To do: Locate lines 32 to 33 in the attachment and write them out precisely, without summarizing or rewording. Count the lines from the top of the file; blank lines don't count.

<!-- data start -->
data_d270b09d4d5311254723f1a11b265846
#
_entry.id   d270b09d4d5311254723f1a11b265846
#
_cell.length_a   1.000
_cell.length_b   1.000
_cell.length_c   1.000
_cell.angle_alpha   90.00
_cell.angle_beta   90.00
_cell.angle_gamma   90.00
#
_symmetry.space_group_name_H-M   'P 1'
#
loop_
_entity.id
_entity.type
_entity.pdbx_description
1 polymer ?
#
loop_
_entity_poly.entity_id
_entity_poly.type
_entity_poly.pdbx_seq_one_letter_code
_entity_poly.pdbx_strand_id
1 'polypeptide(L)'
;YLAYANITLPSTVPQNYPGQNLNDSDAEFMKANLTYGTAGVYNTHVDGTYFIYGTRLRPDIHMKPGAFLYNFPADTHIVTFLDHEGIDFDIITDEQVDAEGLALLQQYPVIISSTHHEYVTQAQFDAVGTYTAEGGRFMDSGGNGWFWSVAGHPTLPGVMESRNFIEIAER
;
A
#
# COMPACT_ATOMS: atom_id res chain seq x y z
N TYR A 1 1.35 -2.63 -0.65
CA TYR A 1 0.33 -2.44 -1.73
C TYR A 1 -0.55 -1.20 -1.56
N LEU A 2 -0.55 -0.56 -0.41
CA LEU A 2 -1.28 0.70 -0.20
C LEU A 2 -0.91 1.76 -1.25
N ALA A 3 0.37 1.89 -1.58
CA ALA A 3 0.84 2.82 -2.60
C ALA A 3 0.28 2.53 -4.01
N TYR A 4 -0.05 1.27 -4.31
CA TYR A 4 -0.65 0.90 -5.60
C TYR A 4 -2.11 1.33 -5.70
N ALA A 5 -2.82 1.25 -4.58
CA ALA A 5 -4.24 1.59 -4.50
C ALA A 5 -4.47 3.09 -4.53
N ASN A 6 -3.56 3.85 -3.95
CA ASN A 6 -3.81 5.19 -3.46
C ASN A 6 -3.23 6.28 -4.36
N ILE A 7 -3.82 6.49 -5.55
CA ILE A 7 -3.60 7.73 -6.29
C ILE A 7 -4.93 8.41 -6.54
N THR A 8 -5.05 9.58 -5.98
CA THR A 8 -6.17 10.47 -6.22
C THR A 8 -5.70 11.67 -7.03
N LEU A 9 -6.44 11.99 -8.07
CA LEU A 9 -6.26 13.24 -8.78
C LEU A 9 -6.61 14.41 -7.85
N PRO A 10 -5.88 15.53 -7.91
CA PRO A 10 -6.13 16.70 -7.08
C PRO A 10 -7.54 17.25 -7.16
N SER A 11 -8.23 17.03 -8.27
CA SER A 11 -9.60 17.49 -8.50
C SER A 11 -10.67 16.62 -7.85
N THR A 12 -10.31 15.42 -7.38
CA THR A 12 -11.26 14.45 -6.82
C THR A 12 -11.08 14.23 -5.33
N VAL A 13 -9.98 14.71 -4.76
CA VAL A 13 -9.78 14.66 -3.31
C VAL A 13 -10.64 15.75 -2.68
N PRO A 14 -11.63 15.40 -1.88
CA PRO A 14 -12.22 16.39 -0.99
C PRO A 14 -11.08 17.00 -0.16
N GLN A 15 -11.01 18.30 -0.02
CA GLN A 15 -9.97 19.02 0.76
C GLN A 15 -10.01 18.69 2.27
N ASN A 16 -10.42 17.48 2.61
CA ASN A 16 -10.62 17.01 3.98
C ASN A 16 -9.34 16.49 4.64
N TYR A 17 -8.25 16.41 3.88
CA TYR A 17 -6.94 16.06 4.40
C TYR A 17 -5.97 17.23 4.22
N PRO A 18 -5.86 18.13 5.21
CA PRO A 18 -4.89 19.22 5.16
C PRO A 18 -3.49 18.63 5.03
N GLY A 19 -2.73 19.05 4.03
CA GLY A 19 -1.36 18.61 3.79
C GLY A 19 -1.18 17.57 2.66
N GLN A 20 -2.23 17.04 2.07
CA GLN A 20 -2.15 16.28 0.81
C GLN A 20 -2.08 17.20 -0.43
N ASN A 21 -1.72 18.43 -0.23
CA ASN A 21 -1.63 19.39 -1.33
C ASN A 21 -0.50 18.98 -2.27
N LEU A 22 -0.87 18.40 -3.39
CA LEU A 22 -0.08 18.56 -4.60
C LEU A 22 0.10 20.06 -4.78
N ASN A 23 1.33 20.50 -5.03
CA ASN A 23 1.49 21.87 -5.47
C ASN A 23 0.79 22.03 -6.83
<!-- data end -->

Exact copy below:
CA TYR A 1 0.33 -2.44 -1.73
C TYR A 1 -0.55 -1.20 -1.56